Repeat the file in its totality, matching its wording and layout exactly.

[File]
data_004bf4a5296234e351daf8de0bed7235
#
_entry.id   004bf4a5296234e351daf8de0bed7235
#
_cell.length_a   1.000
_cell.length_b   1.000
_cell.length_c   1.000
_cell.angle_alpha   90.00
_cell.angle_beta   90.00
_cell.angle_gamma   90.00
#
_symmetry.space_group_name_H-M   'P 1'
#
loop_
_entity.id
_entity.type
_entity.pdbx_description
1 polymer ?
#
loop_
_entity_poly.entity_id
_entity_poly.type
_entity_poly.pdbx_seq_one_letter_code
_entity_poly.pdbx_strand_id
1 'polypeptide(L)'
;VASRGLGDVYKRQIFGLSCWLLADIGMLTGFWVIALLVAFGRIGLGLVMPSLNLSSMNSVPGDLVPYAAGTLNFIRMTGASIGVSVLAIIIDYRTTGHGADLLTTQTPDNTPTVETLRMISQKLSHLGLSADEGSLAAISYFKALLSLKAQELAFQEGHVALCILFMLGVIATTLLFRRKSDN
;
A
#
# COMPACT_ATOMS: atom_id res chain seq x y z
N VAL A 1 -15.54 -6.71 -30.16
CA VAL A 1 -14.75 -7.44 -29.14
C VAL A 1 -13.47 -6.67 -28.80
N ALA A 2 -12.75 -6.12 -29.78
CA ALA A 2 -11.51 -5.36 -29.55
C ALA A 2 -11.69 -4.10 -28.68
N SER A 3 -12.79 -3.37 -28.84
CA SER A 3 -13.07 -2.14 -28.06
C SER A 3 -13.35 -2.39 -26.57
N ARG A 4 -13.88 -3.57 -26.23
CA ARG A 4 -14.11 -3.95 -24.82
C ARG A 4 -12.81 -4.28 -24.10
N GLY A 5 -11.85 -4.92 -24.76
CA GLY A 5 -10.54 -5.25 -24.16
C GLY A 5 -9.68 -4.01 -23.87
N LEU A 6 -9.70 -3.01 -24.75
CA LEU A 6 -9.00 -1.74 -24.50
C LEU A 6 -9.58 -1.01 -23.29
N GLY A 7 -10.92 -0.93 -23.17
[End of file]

data_004bf4a5296234e351daf8de0bed7235
#
_entry.id   004bf4a5296234e351daf8de0bed7235
#
_cell.length_a   1.000
_cell.length_b   1.000
_cell.length_c   1.000
_cell.angle_alpha   90.00
_cell.angle_beta   90.00
_cell.angle_gamma   90.00
#
_symmetry.space_group_name_H-M   'P 1'
#
loop_
_entity.id
_entity.type
_entity.pdbx_description
1 polymer ?
#
loop_
_entity_poly.entity_id
_entity_poly.type
_entity_poly.pdbx_seq_one_letter_code
_entity_poly.pdbx_strand_id
1 'polypeptide(L)'
;VASRGLGDVYKRQIFGLSCWLLADIGMLTGFWVIALLVAFGRIGLGLVMPSLNLSSMNSVPGDLVPYAAGTLNFIRMTGASIGVSVLAIIIDYRTTGHGADLLTTQTPDNTPTVETLRMISQKLSHLGLSADEGSLAAISYFKALLSLKAQELAFQEGHVALCILFMLGVIATTLLFRRKSDN
;
A
#
# COMPACT_ATOMS: atom_id res chain seq x y z
N VAL A 1 -15.54 -6.71 -30.16
CA VAL A 1 -14.75 -7.44 -29.14
C VAL A 1 -13.47 -6.67 -28.80
N ALA A 2 -12.75 -6.12 -29.78
CA ALA A 2 -11.51 -5.36 -29.55
C ALA A 2 -11.69 -4.10 -28.68
N SER A 3 -12.79 -3.37 -28.84
CA SER A 3 -13.07 -2.14 -28.06
C SER A 3 -13.35 -2.39 -26.57
N ARG A 4 -13.88 -3.57 -26.23
CA ARG A 4 -14.11 -3.95 -24.82
C ARG A 4 -12.81 -4.28 -24.10
N GLY A 5 -11.85 -4.92 -24.76
CA GLY A 5 -10.54 -5.25 -24.16
C GLY A 5 -9.68 -4.01 -23.87
N LEU A 6 -9.70 -3.01 -24.75
CA LEU A 6 -9.00 -1.74 -24.50
C LEU A 6 -9.58 -1.01 -23.29
N GLY A 7 -10.92 -0.93 -23.17